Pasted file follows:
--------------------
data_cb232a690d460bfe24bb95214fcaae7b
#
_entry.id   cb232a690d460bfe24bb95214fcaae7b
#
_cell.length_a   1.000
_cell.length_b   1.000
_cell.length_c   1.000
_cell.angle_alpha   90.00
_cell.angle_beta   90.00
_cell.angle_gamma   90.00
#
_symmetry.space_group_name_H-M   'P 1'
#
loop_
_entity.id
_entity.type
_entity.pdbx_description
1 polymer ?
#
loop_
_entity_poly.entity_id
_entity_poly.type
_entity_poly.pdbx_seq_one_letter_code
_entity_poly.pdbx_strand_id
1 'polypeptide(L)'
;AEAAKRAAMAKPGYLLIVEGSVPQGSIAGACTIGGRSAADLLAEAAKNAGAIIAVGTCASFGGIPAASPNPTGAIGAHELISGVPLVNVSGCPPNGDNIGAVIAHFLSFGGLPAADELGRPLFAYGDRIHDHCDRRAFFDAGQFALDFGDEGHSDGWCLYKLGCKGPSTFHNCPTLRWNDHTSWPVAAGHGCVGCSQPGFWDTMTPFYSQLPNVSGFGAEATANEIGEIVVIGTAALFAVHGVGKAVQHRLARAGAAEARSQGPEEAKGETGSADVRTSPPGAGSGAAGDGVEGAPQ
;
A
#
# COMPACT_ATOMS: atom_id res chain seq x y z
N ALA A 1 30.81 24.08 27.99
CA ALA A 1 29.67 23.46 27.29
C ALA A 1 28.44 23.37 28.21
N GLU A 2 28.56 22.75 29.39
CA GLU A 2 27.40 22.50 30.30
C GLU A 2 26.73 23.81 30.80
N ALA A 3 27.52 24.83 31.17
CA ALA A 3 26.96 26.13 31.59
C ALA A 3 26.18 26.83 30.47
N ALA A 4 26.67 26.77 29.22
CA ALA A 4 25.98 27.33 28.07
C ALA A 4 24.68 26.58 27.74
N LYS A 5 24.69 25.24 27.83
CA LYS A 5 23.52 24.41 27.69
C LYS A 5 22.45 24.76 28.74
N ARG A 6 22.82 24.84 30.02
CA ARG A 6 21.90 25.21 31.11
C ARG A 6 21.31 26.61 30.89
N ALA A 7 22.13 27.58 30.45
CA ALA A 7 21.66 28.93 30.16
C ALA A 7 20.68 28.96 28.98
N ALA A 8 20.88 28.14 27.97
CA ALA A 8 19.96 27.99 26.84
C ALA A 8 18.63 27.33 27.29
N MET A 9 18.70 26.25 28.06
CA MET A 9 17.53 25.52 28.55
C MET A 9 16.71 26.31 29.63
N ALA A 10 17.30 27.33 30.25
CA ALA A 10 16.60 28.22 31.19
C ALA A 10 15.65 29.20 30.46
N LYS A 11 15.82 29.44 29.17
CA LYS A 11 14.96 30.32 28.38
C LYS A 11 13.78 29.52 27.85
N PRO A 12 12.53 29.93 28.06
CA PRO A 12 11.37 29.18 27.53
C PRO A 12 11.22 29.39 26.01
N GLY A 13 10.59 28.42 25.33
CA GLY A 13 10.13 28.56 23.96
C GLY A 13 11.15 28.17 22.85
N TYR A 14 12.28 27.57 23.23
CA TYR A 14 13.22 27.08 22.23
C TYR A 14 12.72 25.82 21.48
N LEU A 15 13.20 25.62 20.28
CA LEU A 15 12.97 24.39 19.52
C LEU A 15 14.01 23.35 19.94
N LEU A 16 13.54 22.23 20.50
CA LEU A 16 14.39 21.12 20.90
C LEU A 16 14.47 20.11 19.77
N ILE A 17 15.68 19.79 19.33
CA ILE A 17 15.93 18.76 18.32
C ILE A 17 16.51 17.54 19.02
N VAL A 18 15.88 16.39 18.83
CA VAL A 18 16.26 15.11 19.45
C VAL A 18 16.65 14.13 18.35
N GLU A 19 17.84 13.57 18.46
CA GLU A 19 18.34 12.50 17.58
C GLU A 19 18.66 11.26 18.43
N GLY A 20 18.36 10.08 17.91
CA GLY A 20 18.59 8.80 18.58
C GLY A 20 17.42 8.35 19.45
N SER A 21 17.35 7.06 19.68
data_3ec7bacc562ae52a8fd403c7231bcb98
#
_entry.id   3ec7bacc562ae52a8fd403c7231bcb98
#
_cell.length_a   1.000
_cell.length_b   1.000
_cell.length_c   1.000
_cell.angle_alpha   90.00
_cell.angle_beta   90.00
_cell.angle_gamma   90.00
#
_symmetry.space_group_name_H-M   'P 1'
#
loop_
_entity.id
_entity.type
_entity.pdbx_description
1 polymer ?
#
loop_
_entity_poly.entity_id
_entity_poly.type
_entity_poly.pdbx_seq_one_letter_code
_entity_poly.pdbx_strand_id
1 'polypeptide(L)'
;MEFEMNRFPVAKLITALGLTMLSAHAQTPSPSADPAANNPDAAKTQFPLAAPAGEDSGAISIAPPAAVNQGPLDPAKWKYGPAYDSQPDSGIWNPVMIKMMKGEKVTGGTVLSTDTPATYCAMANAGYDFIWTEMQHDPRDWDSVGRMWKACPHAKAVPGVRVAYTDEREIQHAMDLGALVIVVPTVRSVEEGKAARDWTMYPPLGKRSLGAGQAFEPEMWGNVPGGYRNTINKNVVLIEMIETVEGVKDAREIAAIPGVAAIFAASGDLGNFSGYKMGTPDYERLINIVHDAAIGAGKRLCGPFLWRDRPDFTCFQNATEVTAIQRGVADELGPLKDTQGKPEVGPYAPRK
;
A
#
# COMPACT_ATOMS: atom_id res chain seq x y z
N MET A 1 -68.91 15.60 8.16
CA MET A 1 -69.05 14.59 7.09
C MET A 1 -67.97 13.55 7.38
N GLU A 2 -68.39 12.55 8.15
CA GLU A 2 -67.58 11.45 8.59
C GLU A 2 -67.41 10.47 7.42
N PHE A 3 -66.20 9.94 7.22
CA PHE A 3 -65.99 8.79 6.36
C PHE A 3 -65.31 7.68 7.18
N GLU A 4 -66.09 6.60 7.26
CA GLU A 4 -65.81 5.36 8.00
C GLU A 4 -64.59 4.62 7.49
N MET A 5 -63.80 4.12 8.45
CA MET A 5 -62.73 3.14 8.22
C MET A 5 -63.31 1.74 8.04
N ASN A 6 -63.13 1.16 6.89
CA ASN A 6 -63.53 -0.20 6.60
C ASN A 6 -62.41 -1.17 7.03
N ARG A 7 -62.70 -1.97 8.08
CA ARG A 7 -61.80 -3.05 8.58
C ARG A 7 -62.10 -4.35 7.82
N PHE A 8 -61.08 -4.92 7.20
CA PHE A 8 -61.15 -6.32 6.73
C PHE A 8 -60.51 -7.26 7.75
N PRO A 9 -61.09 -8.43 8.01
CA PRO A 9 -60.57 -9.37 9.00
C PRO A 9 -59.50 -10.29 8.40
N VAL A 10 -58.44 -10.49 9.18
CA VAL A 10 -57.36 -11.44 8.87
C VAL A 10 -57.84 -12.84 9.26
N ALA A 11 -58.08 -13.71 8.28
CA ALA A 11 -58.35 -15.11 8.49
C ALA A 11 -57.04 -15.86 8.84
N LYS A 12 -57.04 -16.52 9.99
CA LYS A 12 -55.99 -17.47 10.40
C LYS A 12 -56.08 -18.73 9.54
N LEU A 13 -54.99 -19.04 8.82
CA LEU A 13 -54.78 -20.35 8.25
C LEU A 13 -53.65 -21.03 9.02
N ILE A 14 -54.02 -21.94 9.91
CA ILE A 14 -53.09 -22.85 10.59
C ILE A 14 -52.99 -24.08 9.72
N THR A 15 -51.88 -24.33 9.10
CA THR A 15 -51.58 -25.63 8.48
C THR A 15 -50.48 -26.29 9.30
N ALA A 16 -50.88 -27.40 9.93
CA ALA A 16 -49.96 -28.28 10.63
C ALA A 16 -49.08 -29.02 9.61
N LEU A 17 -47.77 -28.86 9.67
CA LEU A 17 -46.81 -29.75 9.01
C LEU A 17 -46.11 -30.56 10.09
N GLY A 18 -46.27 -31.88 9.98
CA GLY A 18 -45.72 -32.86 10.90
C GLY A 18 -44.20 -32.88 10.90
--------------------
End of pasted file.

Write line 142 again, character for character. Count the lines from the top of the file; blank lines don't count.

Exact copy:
C ARG A 7 -62.10 -4.35 7.82